special to Nvate
Londoners are a cool bunch. They’re well-dressed, have posh accents and always seem to know what’s in. They’re also responsible for some new U.S. trends, from hot tub cinema and tea rooms to fashion and dry bars. Check out how the chic streets of London are influencing American life.
Some of the coolest bands are made in London. Arctic Monkeys, a British rock band formed in 2002, has the fastest-selling debut album in U.K. music history. Their success has quickly spread to the states, mostly through fan-based online promotion.
Additionally, Londoners’ love of music festivals doesn’t go unnoticed. The Great Escape music festival is the place to go to hear undiscovered British talent—more than 400 up-and-coming bands join together during this three-day music extravaganza. The U.S. version of the Great Escape is South by Southwest, or SXSW. This set of music festivals and conferences takes place every March in Austin, Texas, and focuses on rising talent.
Imagine going to the movies and instead of sitting on those wretched fold-down seats, slipping into a piping-hot hot tub. Hot Tub Cinema is popular in London, and the trend has been spotted in New York, Chicago and Los Angeles. You can create a similar experience in your own backyard by using a removable cinema screen and equipment from Hot Tub Works. Add a group of friends, and you’re well on your way to a great time.
London’s hip gastropubs are known for adding surprising twists to old favorites, and these trendy restaurants have started showing up in the states. Philadelphia’s The Dandelion serves pub classics like lamb shepherd’s pie and bangers and mash.
Another British staple gaining traction in the United States is the classic tea room. Seattle’s Queen Mary Tea Room is the oldest independent tea room in America, and tea is served among exquisite Victorian elegance. Authentic British cuisine—think vegetarian quiche, steak and kidney pie and Cornish pasties—is served for breakfast and lunch, while dessert consists of crumpets and scones.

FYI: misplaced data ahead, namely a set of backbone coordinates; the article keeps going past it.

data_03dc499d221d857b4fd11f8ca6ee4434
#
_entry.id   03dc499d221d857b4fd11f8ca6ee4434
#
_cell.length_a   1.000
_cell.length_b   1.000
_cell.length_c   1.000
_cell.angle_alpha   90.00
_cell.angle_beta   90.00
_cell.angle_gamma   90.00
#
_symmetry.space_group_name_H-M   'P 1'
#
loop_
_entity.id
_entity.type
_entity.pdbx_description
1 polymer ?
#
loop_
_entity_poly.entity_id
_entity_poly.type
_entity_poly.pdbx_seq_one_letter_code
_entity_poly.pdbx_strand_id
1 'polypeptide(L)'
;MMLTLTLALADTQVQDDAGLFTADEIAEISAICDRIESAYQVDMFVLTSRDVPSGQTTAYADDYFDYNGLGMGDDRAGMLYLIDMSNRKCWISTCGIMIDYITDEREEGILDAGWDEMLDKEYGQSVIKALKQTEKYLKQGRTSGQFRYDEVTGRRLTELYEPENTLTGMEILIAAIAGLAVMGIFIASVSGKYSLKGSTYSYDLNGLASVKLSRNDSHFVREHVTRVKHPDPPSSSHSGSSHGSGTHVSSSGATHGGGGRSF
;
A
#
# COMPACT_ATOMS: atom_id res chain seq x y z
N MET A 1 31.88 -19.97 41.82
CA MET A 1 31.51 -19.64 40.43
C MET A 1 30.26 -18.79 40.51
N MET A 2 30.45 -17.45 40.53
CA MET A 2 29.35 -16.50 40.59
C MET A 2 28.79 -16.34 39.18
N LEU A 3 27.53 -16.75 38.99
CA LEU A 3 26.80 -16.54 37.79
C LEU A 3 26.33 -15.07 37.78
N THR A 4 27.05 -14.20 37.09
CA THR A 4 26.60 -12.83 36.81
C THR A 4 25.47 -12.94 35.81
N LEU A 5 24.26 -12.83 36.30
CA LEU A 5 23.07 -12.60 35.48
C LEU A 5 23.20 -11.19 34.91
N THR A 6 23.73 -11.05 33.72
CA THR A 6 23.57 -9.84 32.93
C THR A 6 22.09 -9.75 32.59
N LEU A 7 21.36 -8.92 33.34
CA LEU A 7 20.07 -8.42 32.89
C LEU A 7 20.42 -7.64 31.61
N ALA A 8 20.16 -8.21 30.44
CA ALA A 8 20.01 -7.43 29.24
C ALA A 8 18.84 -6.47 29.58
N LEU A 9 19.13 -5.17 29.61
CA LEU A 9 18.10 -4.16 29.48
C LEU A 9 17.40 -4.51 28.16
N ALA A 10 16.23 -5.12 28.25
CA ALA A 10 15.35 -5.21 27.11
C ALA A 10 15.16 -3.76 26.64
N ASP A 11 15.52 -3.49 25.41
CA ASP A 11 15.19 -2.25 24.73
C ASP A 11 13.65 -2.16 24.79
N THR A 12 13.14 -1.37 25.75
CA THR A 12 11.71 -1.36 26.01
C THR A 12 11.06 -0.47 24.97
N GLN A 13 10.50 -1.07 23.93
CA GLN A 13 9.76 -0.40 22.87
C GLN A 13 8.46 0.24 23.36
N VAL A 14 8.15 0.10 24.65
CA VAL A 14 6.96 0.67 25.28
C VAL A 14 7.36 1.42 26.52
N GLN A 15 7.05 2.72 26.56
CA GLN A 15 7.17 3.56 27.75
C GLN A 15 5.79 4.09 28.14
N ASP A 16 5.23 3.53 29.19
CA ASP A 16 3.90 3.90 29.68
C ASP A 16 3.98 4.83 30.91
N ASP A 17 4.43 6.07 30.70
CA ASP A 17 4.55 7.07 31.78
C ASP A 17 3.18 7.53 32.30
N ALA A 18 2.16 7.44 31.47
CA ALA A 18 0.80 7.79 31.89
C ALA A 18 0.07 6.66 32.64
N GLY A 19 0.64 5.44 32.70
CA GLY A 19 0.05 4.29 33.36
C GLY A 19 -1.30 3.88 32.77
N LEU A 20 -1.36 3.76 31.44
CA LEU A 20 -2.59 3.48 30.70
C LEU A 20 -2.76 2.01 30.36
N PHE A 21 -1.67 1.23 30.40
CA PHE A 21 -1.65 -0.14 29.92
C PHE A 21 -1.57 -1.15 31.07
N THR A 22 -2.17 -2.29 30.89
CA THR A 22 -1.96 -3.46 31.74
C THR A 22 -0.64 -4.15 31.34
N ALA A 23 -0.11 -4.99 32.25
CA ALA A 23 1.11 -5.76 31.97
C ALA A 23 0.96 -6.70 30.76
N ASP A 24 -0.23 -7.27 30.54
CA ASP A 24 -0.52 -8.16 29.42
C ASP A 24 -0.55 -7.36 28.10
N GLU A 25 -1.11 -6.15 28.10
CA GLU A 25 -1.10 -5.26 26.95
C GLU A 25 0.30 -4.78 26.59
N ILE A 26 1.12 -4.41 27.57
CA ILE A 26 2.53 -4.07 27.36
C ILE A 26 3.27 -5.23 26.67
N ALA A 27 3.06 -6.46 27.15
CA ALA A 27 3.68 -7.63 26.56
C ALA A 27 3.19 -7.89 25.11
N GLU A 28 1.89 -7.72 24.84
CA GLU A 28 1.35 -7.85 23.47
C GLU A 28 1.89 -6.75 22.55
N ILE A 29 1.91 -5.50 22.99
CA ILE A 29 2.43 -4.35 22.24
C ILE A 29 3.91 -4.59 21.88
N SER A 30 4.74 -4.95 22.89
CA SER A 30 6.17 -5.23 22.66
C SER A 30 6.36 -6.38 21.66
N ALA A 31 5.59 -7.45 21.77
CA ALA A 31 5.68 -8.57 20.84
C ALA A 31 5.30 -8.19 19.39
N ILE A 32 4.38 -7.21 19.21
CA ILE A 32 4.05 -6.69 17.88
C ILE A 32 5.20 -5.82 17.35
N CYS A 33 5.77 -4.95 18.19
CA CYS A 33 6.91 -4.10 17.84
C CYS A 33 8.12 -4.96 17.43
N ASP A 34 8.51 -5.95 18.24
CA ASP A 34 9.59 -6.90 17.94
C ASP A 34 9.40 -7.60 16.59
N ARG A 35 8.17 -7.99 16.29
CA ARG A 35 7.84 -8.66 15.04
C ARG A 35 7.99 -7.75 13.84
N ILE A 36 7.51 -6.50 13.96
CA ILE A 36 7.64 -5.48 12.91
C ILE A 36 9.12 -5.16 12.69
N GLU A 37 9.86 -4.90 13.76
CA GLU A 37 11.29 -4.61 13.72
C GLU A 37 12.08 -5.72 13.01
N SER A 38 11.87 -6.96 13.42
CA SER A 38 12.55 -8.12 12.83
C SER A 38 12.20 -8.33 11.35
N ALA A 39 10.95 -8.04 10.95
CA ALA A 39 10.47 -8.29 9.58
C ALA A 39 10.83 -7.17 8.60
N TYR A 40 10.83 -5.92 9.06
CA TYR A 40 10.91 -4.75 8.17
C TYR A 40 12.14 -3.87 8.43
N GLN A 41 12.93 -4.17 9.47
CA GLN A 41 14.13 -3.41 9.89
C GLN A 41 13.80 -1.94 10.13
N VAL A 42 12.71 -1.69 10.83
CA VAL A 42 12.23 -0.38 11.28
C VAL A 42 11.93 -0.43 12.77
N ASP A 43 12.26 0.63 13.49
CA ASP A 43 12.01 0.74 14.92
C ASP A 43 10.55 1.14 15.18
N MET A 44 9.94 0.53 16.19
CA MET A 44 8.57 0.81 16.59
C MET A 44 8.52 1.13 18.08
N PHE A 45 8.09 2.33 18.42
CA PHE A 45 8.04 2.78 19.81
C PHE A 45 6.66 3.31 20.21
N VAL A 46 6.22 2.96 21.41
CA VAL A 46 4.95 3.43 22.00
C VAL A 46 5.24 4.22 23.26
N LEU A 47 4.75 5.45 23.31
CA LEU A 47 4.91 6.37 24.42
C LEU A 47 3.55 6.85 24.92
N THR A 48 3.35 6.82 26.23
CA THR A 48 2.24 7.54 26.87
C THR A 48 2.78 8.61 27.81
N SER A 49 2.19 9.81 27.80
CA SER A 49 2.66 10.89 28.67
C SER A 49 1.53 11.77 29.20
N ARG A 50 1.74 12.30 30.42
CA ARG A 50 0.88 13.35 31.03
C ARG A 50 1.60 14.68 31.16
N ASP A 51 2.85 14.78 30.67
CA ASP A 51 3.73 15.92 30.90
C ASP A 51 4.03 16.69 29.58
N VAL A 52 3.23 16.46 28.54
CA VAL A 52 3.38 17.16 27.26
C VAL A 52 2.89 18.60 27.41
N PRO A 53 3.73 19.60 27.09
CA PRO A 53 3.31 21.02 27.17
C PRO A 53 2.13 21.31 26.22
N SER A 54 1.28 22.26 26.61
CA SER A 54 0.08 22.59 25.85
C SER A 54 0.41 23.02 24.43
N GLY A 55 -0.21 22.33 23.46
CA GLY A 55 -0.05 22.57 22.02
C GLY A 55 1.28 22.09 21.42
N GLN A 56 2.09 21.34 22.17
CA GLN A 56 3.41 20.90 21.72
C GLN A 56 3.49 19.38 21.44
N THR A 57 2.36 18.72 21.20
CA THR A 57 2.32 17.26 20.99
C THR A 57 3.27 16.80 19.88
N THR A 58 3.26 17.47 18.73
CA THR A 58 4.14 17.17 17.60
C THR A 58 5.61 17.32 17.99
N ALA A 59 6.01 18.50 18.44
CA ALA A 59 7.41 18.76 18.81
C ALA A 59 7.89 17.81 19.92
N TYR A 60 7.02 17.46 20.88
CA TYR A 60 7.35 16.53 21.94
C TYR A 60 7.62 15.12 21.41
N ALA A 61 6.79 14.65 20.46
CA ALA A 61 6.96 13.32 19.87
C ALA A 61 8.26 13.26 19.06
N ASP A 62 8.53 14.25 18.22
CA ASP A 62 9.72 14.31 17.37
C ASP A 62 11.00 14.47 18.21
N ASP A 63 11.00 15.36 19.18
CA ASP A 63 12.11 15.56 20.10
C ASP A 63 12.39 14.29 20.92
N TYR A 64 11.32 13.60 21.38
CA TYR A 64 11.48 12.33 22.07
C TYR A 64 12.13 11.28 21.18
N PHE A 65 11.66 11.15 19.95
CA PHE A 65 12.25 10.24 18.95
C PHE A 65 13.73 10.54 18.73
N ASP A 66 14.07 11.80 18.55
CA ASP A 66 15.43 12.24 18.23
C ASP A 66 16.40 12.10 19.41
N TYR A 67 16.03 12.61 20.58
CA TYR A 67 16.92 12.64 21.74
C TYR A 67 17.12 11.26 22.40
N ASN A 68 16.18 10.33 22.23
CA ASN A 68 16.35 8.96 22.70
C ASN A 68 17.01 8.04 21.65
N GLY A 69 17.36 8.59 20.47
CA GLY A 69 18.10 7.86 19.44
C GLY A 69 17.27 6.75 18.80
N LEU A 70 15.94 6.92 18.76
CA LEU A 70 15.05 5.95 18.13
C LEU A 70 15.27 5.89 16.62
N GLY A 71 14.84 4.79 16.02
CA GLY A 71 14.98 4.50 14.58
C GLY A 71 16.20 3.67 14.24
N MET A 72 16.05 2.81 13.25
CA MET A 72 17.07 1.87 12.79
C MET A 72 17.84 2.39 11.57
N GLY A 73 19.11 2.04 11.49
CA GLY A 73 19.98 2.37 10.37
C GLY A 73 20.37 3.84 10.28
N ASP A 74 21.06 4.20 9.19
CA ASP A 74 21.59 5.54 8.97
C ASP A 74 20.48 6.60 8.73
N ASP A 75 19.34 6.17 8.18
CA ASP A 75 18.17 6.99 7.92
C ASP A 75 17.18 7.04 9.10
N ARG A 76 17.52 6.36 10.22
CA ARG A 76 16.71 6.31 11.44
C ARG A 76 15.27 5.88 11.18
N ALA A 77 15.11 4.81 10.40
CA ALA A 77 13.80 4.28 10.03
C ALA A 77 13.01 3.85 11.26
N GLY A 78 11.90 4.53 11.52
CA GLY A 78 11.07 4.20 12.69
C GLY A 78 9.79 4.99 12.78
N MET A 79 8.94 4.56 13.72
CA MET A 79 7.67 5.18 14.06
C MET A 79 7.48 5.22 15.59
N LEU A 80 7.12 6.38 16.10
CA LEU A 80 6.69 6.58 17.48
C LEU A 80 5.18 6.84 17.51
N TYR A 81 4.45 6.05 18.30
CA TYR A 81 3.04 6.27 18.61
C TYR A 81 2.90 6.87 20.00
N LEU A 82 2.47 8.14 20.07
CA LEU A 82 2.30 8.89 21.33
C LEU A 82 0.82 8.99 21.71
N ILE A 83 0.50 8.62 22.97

Dry bars are exactly what they sound like, and they are all the rage in the United Kingdom. Alcohol-free drink menus reign in these hot spots, and they’re catching on in the United States. Dry bars offer the social aspects of a night out without the pressure to consume alcohol, and no sloppy-drunk bar patrons, either. Stateside there’s The Other Side, a not-for-profit dry bar outside Chicago, and The Counterfeit Bar is set to open next year in Phoenix. This new nightlife option appeals to non-drinkers, recovering alcoholics and those watching their diet.
London Fashion Week is held each year in September and portends the clothing trends for the following year. For 2014, Fashionista reported that “rebel chic” was popular among designers, featuring oil-slick finishes, cobwebby crochets and hardcore studs. Mojito green and rose-petal blush are hot as well, with ensembles that matched the purse to the shoes. It won’t be a surprise when we start seeing the juxtaposition of matching pastel-colored outfits and rebellious studded leather jackets in the United States. Looks like sweet is finally meeting punk.
More To Read: